A recent federal grant of $12.3 million under the 2023 National Collaborative Research Infrastructure Strategy (NCRIS) round, has brought the Australian Urban Research Infrastructure Network’s (AURIN) NCRIS funding to a total of $25 million over the next five-year period.
AURIN’s strategic plan for 2023–28 involves tackling some of the big challenges facing Australian cities and regional centres, such as adapting to the impact of climate change, facilitating energy transitions and delivering adequate housing and social infrastructure.
According to AURIN, it sees itself as “the connecting point between academia, government, and industry, we facilitate access to hard-to-get data, contribute to higher research efficiency, and cost-effective scientific investment” while aiming to “enhance research translation and contribute to a vibrant innovation ecosystem as well as high impact research”.
“This is an exciting period of growth at AURIN, and I look forward to working with our partners towards our common goal of delivering the best possible research outcomes for our communities,” said Prof Pascal Perez, Director, AURIN.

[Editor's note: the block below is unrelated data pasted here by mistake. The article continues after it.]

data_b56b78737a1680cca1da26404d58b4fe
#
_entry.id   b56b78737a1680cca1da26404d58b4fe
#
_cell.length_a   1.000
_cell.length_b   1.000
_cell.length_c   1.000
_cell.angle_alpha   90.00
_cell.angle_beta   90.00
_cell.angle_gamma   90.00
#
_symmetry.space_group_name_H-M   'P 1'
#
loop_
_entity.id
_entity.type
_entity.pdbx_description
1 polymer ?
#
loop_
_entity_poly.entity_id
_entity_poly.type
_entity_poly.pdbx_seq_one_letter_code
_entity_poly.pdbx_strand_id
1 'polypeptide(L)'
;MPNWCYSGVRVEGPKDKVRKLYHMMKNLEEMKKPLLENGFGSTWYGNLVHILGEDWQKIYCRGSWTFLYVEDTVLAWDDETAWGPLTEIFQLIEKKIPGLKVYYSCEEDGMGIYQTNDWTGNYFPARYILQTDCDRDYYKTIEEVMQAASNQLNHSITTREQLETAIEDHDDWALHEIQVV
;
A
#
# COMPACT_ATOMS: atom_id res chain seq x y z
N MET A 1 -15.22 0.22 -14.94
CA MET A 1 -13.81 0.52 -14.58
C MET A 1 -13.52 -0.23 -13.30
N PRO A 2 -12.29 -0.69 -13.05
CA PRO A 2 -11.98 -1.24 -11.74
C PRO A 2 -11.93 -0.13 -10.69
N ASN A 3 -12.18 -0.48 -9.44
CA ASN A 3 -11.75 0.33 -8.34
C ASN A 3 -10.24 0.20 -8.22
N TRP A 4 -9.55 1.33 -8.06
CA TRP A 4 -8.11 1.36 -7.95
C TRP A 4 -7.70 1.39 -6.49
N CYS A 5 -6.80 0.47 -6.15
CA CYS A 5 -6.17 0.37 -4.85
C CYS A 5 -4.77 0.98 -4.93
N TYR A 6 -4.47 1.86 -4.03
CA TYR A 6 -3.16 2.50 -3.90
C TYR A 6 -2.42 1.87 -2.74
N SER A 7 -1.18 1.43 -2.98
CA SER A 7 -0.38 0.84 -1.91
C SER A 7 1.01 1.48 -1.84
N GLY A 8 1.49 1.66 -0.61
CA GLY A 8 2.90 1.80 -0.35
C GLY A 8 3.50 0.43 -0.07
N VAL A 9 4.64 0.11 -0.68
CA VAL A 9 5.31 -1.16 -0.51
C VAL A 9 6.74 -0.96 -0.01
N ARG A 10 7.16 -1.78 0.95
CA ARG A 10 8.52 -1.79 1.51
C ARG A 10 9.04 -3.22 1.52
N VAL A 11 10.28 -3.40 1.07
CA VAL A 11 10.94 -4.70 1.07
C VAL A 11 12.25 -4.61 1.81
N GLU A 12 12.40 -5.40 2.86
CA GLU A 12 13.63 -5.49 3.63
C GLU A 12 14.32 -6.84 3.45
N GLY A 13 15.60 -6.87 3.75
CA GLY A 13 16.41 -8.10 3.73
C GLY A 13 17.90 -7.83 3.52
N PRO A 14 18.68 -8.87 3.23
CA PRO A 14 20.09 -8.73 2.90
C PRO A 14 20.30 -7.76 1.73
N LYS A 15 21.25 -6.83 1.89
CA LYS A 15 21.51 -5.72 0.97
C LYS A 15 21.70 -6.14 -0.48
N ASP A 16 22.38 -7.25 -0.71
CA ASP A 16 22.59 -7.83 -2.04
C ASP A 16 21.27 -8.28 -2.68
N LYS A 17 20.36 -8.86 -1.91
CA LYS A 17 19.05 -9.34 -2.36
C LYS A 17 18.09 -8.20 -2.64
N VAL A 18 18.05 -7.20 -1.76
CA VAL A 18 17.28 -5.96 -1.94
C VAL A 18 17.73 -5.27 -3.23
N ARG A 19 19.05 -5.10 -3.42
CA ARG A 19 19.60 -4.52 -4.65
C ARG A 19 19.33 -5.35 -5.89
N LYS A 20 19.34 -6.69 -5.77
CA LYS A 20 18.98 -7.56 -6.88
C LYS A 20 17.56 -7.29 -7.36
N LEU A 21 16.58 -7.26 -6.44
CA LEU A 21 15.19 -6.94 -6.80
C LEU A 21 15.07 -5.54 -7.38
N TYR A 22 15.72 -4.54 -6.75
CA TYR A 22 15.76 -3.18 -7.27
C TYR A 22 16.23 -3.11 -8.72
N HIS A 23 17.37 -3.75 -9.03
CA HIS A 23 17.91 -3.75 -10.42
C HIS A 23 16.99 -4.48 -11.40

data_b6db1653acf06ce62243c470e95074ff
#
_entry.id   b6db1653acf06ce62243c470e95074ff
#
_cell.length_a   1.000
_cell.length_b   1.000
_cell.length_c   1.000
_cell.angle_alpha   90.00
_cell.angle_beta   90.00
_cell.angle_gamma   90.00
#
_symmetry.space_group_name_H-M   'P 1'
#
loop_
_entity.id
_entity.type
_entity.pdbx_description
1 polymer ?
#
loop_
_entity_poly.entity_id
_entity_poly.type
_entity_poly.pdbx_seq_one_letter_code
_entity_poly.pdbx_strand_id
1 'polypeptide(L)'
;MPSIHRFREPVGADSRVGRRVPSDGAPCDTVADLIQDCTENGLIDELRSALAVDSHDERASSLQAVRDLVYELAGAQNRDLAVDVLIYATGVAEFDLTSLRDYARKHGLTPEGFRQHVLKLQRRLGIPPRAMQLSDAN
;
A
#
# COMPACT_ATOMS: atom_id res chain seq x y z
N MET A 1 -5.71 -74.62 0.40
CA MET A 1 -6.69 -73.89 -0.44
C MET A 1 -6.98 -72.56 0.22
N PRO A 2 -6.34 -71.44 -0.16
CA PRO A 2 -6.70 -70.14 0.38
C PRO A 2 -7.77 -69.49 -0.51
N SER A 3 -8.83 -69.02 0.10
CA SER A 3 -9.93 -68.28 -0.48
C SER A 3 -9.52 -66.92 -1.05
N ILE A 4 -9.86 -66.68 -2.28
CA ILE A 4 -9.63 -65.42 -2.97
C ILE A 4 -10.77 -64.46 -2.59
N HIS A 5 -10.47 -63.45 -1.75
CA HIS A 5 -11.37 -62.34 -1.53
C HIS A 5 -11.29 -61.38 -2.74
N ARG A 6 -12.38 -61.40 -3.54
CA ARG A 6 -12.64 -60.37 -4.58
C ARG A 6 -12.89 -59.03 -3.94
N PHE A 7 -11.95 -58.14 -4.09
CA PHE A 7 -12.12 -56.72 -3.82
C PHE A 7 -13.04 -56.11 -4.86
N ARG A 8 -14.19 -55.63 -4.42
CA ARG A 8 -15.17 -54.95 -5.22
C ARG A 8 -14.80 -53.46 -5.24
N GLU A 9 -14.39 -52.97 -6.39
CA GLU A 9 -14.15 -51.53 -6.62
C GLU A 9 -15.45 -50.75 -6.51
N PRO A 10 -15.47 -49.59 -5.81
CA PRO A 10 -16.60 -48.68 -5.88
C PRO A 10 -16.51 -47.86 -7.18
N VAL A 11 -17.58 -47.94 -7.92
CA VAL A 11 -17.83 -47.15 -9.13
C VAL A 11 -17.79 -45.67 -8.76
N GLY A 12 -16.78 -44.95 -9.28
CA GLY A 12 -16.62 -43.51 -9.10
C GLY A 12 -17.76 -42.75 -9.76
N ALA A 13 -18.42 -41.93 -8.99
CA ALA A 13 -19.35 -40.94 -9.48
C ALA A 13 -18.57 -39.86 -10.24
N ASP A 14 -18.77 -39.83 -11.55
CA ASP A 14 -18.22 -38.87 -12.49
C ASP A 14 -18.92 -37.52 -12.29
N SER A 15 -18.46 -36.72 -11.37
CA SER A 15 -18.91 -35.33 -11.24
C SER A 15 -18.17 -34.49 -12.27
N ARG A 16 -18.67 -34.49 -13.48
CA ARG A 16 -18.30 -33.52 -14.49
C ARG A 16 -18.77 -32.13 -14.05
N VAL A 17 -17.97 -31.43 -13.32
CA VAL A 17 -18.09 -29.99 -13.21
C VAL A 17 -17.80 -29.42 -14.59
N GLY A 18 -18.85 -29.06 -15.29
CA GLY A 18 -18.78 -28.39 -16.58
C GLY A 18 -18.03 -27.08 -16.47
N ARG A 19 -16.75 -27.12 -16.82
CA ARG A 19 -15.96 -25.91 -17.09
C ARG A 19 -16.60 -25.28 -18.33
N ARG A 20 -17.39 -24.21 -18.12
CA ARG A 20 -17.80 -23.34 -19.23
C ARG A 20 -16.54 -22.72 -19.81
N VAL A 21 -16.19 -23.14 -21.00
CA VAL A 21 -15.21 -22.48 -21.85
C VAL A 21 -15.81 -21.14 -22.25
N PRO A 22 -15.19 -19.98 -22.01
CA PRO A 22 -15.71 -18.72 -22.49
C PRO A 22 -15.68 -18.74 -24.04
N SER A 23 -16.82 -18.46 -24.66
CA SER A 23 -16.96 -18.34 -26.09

“I am proud to be leading our team into a bright future.”
AURIN says that over the coming years it aims to identify the information and support tools that decision-makers need and ensure the data and analytics it provides are modular and compatible with efforts to develop an Urban Digital Twin (UDT) for Australia.
“At the moment effective implementation of UDTs in Australia is hindered by a lack of standardised and coordinated approaches in utilising the wide range of data and tools available,” the organisation says.
“Because of this there are limited effective uses and integrations of UDTs and the complexity of customised workarounds impedes seamless updating, adaptation and governance of UDTs.”
AURIN is therefore developing a UDT community to:
- Consult on an ongoing basis
- Map work being done across research domains, creating a balance of data, modelling and visualisation
- Develop a systemic way to think about the backend of UDTs
- Break silos of knowledge to enable interoperability
- Include social data to go beyond spatialisation and modelling and add a human component.